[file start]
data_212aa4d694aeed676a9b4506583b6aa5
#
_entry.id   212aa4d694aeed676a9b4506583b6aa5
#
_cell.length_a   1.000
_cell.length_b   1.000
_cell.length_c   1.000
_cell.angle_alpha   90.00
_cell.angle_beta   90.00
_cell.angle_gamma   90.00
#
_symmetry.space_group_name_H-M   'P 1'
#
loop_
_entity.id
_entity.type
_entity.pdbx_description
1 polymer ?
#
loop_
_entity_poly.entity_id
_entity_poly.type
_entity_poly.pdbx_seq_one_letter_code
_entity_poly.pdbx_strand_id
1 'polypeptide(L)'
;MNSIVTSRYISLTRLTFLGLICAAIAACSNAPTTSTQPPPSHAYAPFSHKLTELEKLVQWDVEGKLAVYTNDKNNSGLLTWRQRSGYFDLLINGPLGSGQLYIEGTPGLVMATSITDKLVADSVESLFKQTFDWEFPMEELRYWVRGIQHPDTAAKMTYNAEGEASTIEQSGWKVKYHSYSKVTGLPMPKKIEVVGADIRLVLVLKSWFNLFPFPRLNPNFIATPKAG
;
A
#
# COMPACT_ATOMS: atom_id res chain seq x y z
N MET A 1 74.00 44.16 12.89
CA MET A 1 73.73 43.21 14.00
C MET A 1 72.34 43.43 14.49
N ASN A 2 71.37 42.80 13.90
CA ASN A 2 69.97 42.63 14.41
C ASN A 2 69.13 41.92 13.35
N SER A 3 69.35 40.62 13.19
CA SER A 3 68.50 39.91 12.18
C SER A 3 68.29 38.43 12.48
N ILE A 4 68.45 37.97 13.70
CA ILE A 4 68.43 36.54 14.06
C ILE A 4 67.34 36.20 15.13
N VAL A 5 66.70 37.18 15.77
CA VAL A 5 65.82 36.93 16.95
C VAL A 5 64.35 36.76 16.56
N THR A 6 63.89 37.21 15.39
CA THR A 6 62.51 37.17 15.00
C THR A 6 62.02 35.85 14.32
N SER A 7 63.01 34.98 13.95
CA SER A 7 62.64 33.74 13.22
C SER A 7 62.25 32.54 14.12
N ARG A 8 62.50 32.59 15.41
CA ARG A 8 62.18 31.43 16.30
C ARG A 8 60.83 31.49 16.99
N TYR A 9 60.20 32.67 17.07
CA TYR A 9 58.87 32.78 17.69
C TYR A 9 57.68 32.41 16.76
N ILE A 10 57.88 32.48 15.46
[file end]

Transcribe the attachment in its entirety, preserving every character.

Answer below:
data_212aa4d694aeed676a9b4506583b6aa5
#
_entry.id   212aa4d694aeed676a9b4506583b6aa5
#
_cell.length_a   1.000
_cell.length_b   1.000
_cell.length_c   1.000
_cell.angle_alpha   90.00
_cell.angle_beta   90.00
_cell.angle_gamma   90.00
#
_symmetry.space_group_name_H-M   'P 1'
#
loop_
_entity.id
_entity.type
_entity.pdbx_description
1 polymer ?
#
loop_
_entity_poly.entity_id
_entity_poly.type
_entity_poly.pdbx_seq_one_letter_code
_entity_poly.pdbx_strand_id
1 'polypeptide(L)'
;MNSIVTSRYISLTRLTFLGLICAAIAACSNAPTTSTQPPPSHAYAPFSHKLTELEKLVQWDVEGKLAVYTNDKNNSGLLTWRQRSGYFDLLINGPLGSGQLYIEGTPGLVMATSITDKLVADSVESLFKQTFDWEFPMEELRYWVRGIQHPDTAAKMTYNAEGEASTIEQSGWKVKYHSYSKVTGLPMPKKIEVVGADIRLVLVLKSWFNLFPFPRLNPNFIATPKAG
;
A
#
# COMPACT_ATOMS: atom_id res chain seq x y z
N MET A 1 74.00 44.16 12.89
CA MET A 1 73.73 43.21 14.00
C MET A 1 72.34 43.43 14.49
N ASN A 2 71.37 42.80 13.90
CA ASN A 2 69.97 42.63 14.41
C ASN A 2 69.13 41.92 13.35
N SER A 3 69.35 40.62 13.19
CA SER A 3 68.50 39.91 12.18
C SER A 3 68.29 38.43 12.48
N ILE A 4 68.45 37.97 13.70
CA ILE A 4 68.43 36.54 14.06
C ILE A 4 67.34 36.20 15.13
N VAL A 5 66.70 37.18 15.77
CA VAL A 5 65.82 36.93 16.95
C VAL A 5 64.35 36.76 16.56
N THR A 6 63.89 37.21 15.39
CA THR A 6 62.51 37.17 15.00
C THR A 6 62.02 35.85 14.32
N SER A 7 63.01 34.98 13.95
CA SER A 7 62.64 33.74 13.22
C SER A 7 62.25 32.54 14.12
N ARG A 8 62.50 32.59 15.41
CA ARG A 8 62.18 31.43 16.30
C ARG A 8 60.83 31.49 16.99
N TYR A 9 60.20 32.67 17.07
CA TYR A 9 58.87 32.78 17.69
C TYR A 9 57.68 32.41 16.76
N ILE A 10 57.88 32.48 15.46